Natural Art: The Photography of Brad Hill

Findlay Sunrise

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In the Field

Findlay Sunrise. Findlay Creek, BC, Canada. May 27, 2023.

This is my first post of an image captured with the Nikon Z 8. This scene of the Rocky Mountains is visible when you look east from my property in the East Kootenays of British Columbia. I never tire of looking at or photographing this scene and, like so many landscapes, it's always very different depending on the time of day, cloud cover, haze and/or smoke conditions, and more. This is the type of scene I love to capture with a super-telephoto lens owing to how well the long lenses "collapse" or compress the distance between the objects (in this case the ridges and distant mountains), effectively turning them into little more than graphic elements. In this shot the closest ridge (in the lower foreground) is about 4 km away and the most distant mountain is about 50 km away.

The announcement of the Z 8 in early May of 2023 was surrounded by a lot of hype, which is almost remarkable in that it's a camera that, unlike the Z 9, didn't usher in any significant new technology or features. Basically, the Z 8 is a smaller and lighter version of the Z 9 that offers much of the Z 9's high levels of performance. But, to make it smaller and lighter than the Z 9 compromises were the Z 8 has a smaller battery (with less battery life), fewer customizable buttons (that can lead to some inconveniences when shooting in the field), the loss of some functionality (e.g., no built-in GPS, no vertical controls without adding the optional MB-N12 battery pack), and different ergonomics and handling (which users may or may not prefer compared to the Z 9).

My best guess is that new owners of the Z 8 who are "upgrading" from any Nikon DSLR or from a Z 6 or Z 7 series camera will absolutely LOVE the Z 8. Its performance will, without exaggeration or hyperbole, simply amaze them. But I think new owners of the Z 8 who already own a Z 9 may have a wider range of "responses" to the Z 8. Z 9 owners who place high value on camera portability and tend to shoot "shorter" lenses (i.e., not super-telephotos) may justifiably prefer the Z 8 over the Z 9. But those Z 9 owners who value all those features "compromised" by the Z 8 - and who care less about the weight/size difference of the two cameras - or even prefer the weight, size and egonomics of the Z 9 (and I suspect many super-telephoto shooting wildlife photographers are likely to be in this group) may well prefer or even strongly prefer the Z 9.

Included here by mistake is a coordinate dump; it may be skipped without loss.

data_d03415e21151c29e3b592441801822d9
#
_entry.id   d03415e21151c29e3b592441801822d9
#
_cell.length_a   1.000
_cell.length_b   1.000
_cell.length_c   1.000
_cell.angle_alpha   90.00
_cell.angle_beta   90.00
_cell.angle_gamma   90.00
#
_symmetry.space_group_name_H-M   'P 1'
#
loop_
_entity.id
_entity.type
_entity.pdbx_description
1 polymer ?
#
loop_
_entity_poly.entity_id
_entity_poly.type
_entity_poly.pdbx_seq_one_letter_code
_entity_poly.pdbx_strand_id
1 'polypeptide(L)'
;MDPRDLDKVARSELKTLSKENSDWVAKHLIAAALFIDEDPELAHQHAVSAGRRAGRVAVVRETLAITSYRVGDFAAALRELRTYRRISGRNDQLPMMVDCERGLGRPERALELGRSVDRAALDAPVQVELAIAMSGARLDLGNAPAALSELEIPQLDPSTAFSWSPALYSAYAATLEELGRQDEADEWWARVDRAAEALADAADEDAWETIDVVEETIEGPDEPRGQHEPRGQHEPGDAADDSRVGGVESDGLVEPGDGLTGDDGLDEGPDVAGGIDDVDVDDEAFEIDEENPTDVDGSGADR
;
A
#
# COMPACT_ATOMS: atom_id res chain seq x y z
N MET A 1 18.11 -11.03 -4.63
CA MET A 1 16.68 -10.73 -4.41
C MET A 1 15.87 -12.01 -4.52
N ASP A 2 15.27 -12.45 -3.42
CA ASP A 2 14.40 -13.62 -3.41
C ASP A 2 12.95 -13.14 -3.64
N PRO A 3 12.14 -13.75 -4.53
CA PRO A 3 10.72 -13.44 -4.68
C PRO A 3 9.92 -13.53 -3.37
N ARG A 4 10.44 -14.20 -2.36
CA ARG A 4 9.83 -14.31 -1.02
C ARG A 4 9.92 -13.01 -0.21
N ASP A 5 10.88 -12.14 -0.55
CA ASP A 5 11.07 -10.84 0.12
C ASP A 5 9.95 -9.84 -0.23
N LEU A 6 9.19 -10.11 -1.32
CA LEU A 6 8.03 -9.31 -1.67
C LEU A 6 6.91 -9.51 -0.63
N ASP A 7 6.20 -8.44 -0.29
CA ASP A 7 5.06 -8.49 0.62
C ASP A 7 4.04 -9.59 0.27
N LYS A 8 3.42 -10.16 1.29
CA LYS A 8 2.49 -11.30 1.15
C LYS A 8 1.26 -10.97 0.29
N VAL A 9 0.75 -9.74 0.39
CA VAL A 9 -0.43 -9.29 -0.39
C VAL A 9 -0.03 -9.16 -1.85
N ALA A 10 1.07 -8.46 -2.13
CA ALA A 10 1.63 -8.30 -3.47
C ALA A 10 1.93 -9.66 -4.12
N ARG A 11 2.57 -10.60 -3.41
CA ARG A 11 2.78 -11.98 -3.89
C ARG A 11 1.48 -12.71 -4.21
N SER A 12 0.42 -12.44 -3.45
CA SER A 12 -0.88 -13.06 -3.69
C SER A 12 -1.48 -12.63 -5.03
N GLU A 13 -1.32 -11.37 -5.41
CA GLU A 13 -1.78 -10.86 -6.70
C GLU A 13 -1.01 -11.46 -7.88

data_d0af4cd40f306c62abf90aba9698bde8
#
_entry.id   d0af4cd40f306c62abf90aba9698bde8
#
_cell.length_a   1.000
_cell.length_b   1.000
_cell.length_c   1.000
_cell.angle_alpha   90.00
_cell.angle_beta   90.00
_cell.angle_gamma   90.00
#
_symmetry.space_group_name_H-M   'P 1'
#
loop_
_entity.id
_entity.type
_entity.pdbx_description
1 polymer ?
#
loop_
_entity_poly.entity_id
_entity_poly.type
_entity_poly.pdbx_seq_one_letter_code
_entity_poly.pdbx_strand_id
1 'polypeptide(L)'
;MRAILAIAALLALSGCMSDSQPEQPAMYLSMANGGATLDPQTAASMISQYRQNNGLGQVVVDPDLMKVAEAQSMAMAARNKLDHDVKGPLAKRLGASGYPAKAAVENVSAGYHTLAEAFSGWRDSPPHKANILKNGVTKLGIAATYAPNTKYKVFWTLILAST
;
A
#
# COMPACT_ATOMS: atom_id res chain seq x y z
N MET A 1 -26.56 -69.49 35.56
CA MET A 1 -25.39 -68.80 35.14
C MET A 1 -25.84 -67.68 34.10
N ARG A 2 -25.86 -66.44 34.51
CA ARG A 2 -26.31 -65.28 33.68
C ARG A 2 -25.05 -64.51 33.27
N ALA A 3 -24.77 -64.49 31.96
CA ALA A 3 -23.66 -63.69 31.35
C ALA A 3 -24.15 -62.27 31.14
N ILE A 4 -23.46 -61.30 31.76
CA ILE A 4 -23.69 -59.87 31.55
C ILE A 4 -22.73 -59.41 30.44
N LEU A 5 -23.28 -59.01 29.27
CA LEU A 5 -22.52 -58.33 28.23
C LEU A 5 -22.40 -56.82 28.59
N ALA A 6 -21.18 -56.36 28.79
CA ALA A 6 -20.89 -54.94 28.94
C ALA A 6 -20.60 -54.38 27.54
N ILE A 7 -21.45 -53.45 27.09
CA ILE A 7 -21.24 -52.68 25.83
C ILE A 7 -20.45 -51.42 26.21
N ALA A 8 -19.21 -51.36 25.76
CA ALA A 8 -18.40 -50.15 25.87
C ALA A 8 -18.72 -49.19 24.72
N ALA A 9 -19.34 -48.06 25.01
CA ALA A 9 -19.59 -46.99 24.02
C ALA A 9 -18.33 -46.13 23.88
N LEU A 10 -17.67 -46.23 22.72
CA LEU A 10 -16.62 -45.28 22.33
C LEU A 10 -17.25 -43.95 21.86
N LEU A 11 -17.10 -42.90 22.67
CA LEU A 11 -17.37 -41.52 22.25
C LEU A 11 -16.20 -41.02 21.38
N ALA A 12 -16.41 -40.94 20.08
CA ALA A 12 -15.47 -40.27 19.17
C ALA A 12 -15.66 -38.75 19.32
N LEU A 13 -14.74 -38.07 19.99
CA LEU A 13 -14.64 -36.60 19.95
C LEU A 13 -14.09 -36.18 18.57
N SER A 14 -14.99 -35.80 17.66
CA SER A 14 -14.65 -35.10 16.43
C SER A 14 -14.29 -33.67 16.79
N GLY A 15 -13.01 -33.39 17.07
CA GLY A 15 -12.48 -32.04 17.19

Me? Well...while I am primarily a wildlife photographer, I DO put my cameras to multiple different uses. Some of those uses include carrying my camera for long distances (just this morning I carried it around my neck with a Z 400mm f4.5S attached on an 8 km "jaunt" in the woods). Of course in these situations the lighter weight of the Z 8 is most welcome!

However, even after less than a week of having a Z 8 in my hands I can already say that overall I strongly prefer the Z 9 over the Z 8. Why? Well...I'm one of those users who very much appreciates the additional buttons and vertical controls of the Z 9 - I use them ALL the time. I also like the larger and heavier body of the Z 9 for two reasons - not only does it fit my hand better but I prefer the handling (balance, feeling of security, room to alter my hand position, etc.) of the Z 9 with the vast majority of my lenses (and not just with my super-telephotos).

How can I sum my actual thoughts up? I do very much appreciate what the Z 8 offers and why many users will really like it. And it will serve a useful but "secondary" role in my own photography. But I have to say that the main thing the Z 8 has done for me is that it has given me a much stronger appreciation for how well thought-out and designed the Z 9 is! 😉

Here's a larger version (4800 pixel) of this "graphic" Z 8 landscape shot:

Findlay Sunrise: Download 4800 pixel image (JPEG: 1.6 MB)


1. These images - in all resolutions - are protected by copyright. I'm fine with personal uses of them (including use as desktop backgrounds or screensavers on your own computer), but unauthorized commercial use of the image is prohibited by law. Thanks in advance for respecting my copyright!

2. Like all photographs on this website, these images were captured following the strict ethical guidelines described in The Wildlife FIRST! Principles of Photographer Conduct. I encourage all wildlife photographers to always put the welfare of their subjects above the value of their photographs.

Behind the Camera

Findlay Sunrise. Findlay Creek, BC, Canada. May 27, 2023.

Lossless compressed RAW (NEF) format; ISO 64.

Nikon Z 8 paired with Z Nikkor 400mm f4.5S. Hand-held. VR on in Normal mode. Single-point AF area mode.

1/125s @ f5.6; No compensation from matrix-metered exposure setting.

At the Computer

Findlay Sunrise. Findlay Creek, BC, Canada. May 27, 2023.

RAW Conversion to 16-bit TIFF file (and JPEG files for web use), including all global and selective adjustments, using Phase One's Capture One Pro 23. In the case of this image there were no global adjustments made. Selective local adjustments performed using Capture One Pro's layers and masking tools. In this case selective adjustments were made on 4 separate layers and included very minor selective tweaks to highlights, clarity, colour saturation, and colour balance.

Photoshop modifications were limited to the insertion of the watermark and/or text.


Findlay Sunrise. Findlay Creek, BC, Canada. May 27, 2023.

Species Status in Canada*: N/A